Use of Online Health Information by Geriatric and Adult Emergency Department Patients: Access, Understanding, and Trust

Grant Scott, Danielle M. McCarthy, Amer Z. Aldeen, Alyssa Czerniak, D. Mark Courtney, Scott M. Dresden

Research output: Contribution to journalArticle

3 Scopus citations


Objective: The objective was to characterize geriatric patients’ use of online health information (OHI) relative to younger adults and assess their comfort ith OHI compared to health information (HI) from their physician. Methods: This was a prospective cross-sectional survey study of adult emergency department (ED) patients. The survey assessed patients’ self-reported use of OHI in the past year and immediately prior to ED visit and analyzed differences across four age groups: 18–39, 40–64, 65–74, and 75+. Patients’ ability to access, understand, and trust OHI was assessed using a 7-point Likert scale and compared to parallel questions regarding HI obtained from their doctor. Patient use of OHI was compared across age groups. Comfort with OHI and HI obtained from a doctor was compared across age groups using the Kruskal-Wallis test. Comparisons between sources of HI were made within age groups using the Wilcoxon signed-rank test. Results: Of 889 patients who were approached for study inclusion, 723 patients (81.3%) completed the survey. The majority of patients had used OHI in the past year in all age groups, but older patients were less likely to have used OHI: age 18–39, 90.3%; 40–64, 85.3%; 65–74, 76.4%; and 75+, 50.7% (p < 0.001). The youngest patients were most likely to have used OHI prior to coming to the ED, 47.1%, 28.3%, 17.1%, and 8.0% (p < 0.001). Older patients were more likely to have an established doctor—18–39, 79.4%; 40–64, 91.1%; 65–74, 97.5%; and 75+ 97.4% (p < 0.001)—and were more likely to have contacted their doctor prior to their ED visit: 36.7, 40.2, 46.7, and 53.5% (p = 0.02). The oldest patients were most likely to find HI more accessible from their doctor than the Internet, while the youngest patients found HI more accessible on the Internet than from their doctor. Regardless of age, patients noted that information from their physician was both easier to understand and more trustworthy than information found on the Internet. Conclusion: Although many older patients used OHI, they were less likely than younger adults to use the Internet immediately prior to an ED visit. Despite often using OHI, patients of all age groups found healthcare information from their doctor easier to understand and more trustworthy than information from the Internet. As health systems work to efficiently provide information to patients, addressing these perceived deficiencies may be necessary to build effective OHI programs.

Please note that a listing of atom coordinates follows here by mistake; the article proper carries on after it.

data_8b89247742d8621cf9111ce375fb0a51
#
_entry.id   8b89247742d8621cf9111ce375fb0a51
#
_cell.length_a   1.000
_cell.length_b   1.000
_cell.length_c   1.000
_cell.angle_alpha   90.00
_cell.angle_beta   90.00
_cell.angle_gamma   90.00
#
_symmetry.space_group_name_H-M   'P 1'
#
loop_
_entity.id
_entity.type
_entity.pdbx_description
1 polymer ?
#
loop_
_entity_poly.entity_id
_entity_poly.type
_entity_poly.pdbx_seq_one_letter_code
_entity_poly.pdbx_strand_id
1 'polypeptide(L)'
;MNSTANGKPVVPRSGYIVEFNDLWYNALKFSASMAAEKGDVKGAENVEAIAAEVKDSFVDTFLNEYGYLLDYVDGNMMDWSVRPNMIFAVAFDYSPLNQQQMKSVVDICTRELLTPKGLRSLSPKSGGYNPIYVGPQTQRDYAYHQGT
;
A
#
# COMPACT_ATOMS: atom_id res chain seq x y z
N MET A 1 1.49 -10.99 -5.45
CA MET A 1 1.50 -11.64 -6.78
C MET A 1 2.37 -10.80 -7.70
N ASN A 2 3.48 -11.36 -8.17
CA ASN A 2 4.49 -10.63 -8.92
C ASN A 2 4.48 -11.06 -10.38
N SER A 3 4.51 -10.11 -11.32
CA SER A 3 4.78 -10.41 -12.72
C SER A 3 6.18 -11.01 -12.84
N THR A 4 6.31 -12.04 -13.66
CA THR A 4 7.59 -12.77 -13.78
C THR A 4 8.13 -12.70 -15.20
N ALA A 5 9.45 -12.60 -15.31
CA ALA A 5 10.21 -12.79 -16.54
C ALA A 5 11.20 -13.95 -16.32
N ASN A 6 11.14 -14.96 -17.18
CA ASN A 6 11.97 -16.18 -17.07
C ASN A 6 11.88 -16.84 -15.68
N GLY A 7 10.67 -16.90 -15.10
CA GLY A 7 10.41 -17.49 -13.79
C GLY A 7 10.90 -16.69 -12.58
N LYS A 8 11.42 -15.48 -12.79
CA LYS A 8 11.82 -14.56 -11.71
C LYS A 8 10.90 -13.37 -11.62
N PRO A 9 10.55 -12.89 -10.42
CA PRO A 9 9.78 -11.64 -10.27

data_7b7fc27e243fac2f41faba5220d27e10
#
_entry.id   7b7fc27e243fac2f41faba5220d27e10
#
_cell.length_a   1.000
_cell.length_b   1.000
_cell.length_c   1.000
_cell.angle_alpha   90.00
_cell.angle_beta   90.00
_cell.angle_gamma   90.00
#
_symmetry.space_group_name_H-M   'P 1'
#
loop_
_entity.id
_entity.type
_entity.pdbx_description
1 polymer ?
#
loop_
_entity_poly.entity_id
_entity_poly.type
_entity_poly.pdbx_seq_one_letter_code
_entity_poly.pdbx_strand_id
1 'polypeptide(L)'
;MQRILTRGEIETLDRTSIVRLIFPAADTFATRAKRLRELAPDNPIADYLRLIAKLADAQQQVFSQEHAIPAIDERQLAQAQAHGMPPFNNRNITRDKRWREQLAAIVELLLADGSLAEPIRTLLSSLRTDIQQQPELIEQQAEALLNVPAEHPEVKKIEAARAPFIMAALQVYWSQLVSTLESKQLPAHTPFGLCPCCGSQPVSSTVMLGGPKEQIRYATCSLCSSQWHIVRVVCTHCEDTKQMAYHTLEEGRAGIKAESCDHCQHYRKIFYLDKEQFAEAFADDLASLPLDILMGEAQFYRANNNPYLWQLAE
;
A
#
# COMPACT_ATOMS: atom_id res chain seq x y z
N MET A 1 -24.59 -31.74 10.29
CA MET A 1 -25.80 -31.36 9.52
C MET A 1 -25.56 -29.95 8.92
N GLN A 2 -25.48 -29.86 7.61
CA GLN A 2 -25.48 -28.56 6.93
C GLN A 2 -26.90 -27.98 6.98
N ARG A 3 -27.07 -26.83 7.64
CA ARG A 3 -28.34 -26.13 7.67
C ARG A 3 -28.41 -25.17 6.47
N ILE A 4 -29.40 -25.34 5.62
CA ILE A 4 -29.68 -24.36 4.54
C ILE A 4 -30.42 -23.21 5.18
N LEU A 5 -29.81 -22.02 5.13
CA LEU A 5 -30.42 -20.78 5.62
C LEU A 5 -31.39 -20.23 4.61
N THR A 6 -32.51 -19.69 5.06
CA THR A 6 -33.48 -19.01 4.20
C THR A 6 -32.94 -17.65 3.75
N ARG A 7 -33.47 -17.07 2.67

Original languageEnglish (US)
Pages (from-to)796-802
Number of pages7
JournalAcademic Emergency Medicine
Issue number7
Publication statusPublished - Jul 2017
Externally publishedYes


ASJC Scopus subject areas

  • Emergency Medicine

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